Foreign buyers from China bought up more U.S. real estate than buyers from any other country so far in 2022, new data shows.
Although Chinese foreign buyers amounted to only 6 percent of all foreign purchases, a total of $6.1 billion — the highest among any country — has made landfall in the U.S. market.
Canadians were the largest demographic of foreign purchasers at 11 percent, although their combined investments were less, amounting to only $5.5 billion.
The statistics were revealed in a report released by the National Association of Realtors (NAR) titled International Transactions in U.S. Residential Real Estate.
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The document clarifies that “China” combines all buyers from mainland China, Hong Kong, and Taiwan within the demographic.
Statistics were generated from an online survey sent to 150,000 licensed realtors and “and to members of local associations which also conducted surveys of foreign buyers” between April and May.
All in all, foreign buyers amounted to 2.6 percent of the U.S. housing market, a $2.3 trillion industry, with $59 billion transacted in all.
The total number of purchases between April of 2021 and May of 2022 was 98,600, and 57 percent of all foreign buyers resided in the United States either as “recent immigrants” or Type B non-immigrant visa holders.
The top destinations targeted among all foreign buyers were Florida, California, Texas, and Arizona.
Florida alone amounted to 24 percent, and New York 4 percent.
The average purchase price paid by foreign buyers of $366,100 slightly exceeded the national average of $355,700.
44 percent of foreign buyers used cash to transact, and 44 percent were said to be purchasing either a vacation or a rental property.
The total rate of purchases of rental and vacation properties among all home buyers is only 17 percent.
The reason for the large amount of investment may be simple, the report states: the price of housing in the U.S. is simply very cheap compared to the rest of the world.
Data showed that the average price per square meter of a U.S. home in venues such as Miami is $3,170. This figure amounts to a total steal compared to Hong Kong, the most expensive in the world, at $28,570 per square meter.
Taiwan is $10,373, while Beijing is booking $11,829 per square meter.
The most expensive locale in the United States is New York, an outlier at $17,191 per square foot, compared to second place San Francisco at $8,250 per square meter.
NAR Chief Economist Lawrence Yun told the New York Post in a July 20 article that the outlook for the U.S. housing market amid tightening of the Federal Reserve’s monetary policy not seen in more than two decades is glum.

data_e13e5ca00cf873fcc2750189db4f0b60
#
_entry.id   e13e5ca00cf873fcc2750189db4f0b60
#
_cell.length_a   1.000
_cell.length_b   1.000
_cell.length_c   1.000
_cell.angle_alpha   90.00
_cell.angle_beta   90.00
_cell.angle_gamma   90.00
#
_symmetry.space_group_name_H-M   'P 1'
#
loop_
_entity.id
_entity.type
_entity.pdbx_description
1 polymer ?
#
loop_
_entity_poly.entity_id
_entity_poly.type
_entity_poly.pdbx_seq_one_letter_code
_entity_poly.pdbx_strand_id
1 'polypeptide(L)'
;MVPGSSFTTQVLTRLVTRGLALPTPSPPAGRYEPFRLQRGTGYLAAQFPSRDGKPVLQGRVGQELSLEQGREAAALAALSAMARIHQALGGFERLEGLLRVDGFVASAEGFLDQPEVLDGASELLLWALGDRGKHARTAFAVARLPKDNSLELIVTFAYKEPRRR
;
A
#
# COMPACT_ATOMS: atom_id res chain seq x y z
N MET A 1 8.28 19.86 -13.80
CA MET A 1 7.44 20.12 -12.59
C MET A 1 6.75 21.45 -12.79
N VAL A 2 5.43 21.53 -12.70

“Due to rising interest rates, overall home sales will decline in the US this year,” he stated.
The point, he said, is, “Foreign buyers, however, are likely to step up purchases, as those making all-cash offers will be immune from changes in interest rates.”
The reality of this supposition is serious. In late July, Chief Economist for Canada’s largest bank, Royal Bank of Canada, Robert Hogue, told clients in a missive that the Canadian housing sector was bracing for an imminent correction of “historic” proportions.
In July, the Bank of Canada raised rates 100 basis points, the largest hike since 1998, to 2.5 percent.
Hogue anticipated that tightening was likely to send new buyers to the sidelines.
In a July 25 article on the topic, Vision Times reported using historical data from various Canadian mortgage websites that the cost of a 5-year fixed rate mortgage was already averaging 5.89 percent before the July hike.
In 2020, when the Bank of Canada’s rates sat at near-zero, the same mortgage cost only 2.99 percent.
The difference in cost on a $500,000 mortgage was not only almost $800 per month extra, but an additional nearly $70,000 in interest over the course of the term and more than $220,000 over the entire 30-year period.
The concentration of Chinese investment in Florida is specifically notable.
Florida Governor Ron DeSantis told Fox News in a July 23 interview that he had signed legislation to challenge “undue influence from rogue states” such as the Chinese Communist Party.
The comments came on the back of a question by host Laura Ingraham that asked, “There’s concern growing around the United States that China is buying up an enormous amount of land, both residential and farmland. And I know, there are plenty of pieces written about the Chinese purchases of residential real estate, driving the prices up here in Florida. Do you have any concerns about that?”
“I think the problem is these companies have ties to the CCP, and it’s not always apparent on the face of whatever a company is doing — but I think it’s a huge problem,” DeSantis stated.
DeSantis added, “You know, all the things that the elites told us to do with China over the years, most favored nation status, put them in the WTO. ‘Oh, they will be just like us.’ ‘They’ll be more democratic.’”
“It’s been the opposite. It’s empowered them. But then they’ve become more autocratic. And they’re now flexing their muscle more than they ever have in our lifetime.”
The Governor’s comments came on the back of a 2019 report released by the U.S. Department of Agriculture revealing that Chinese entities had purchased more than 192,000 acres of U.S. farmland at a total investiture of more than $1.9 billion.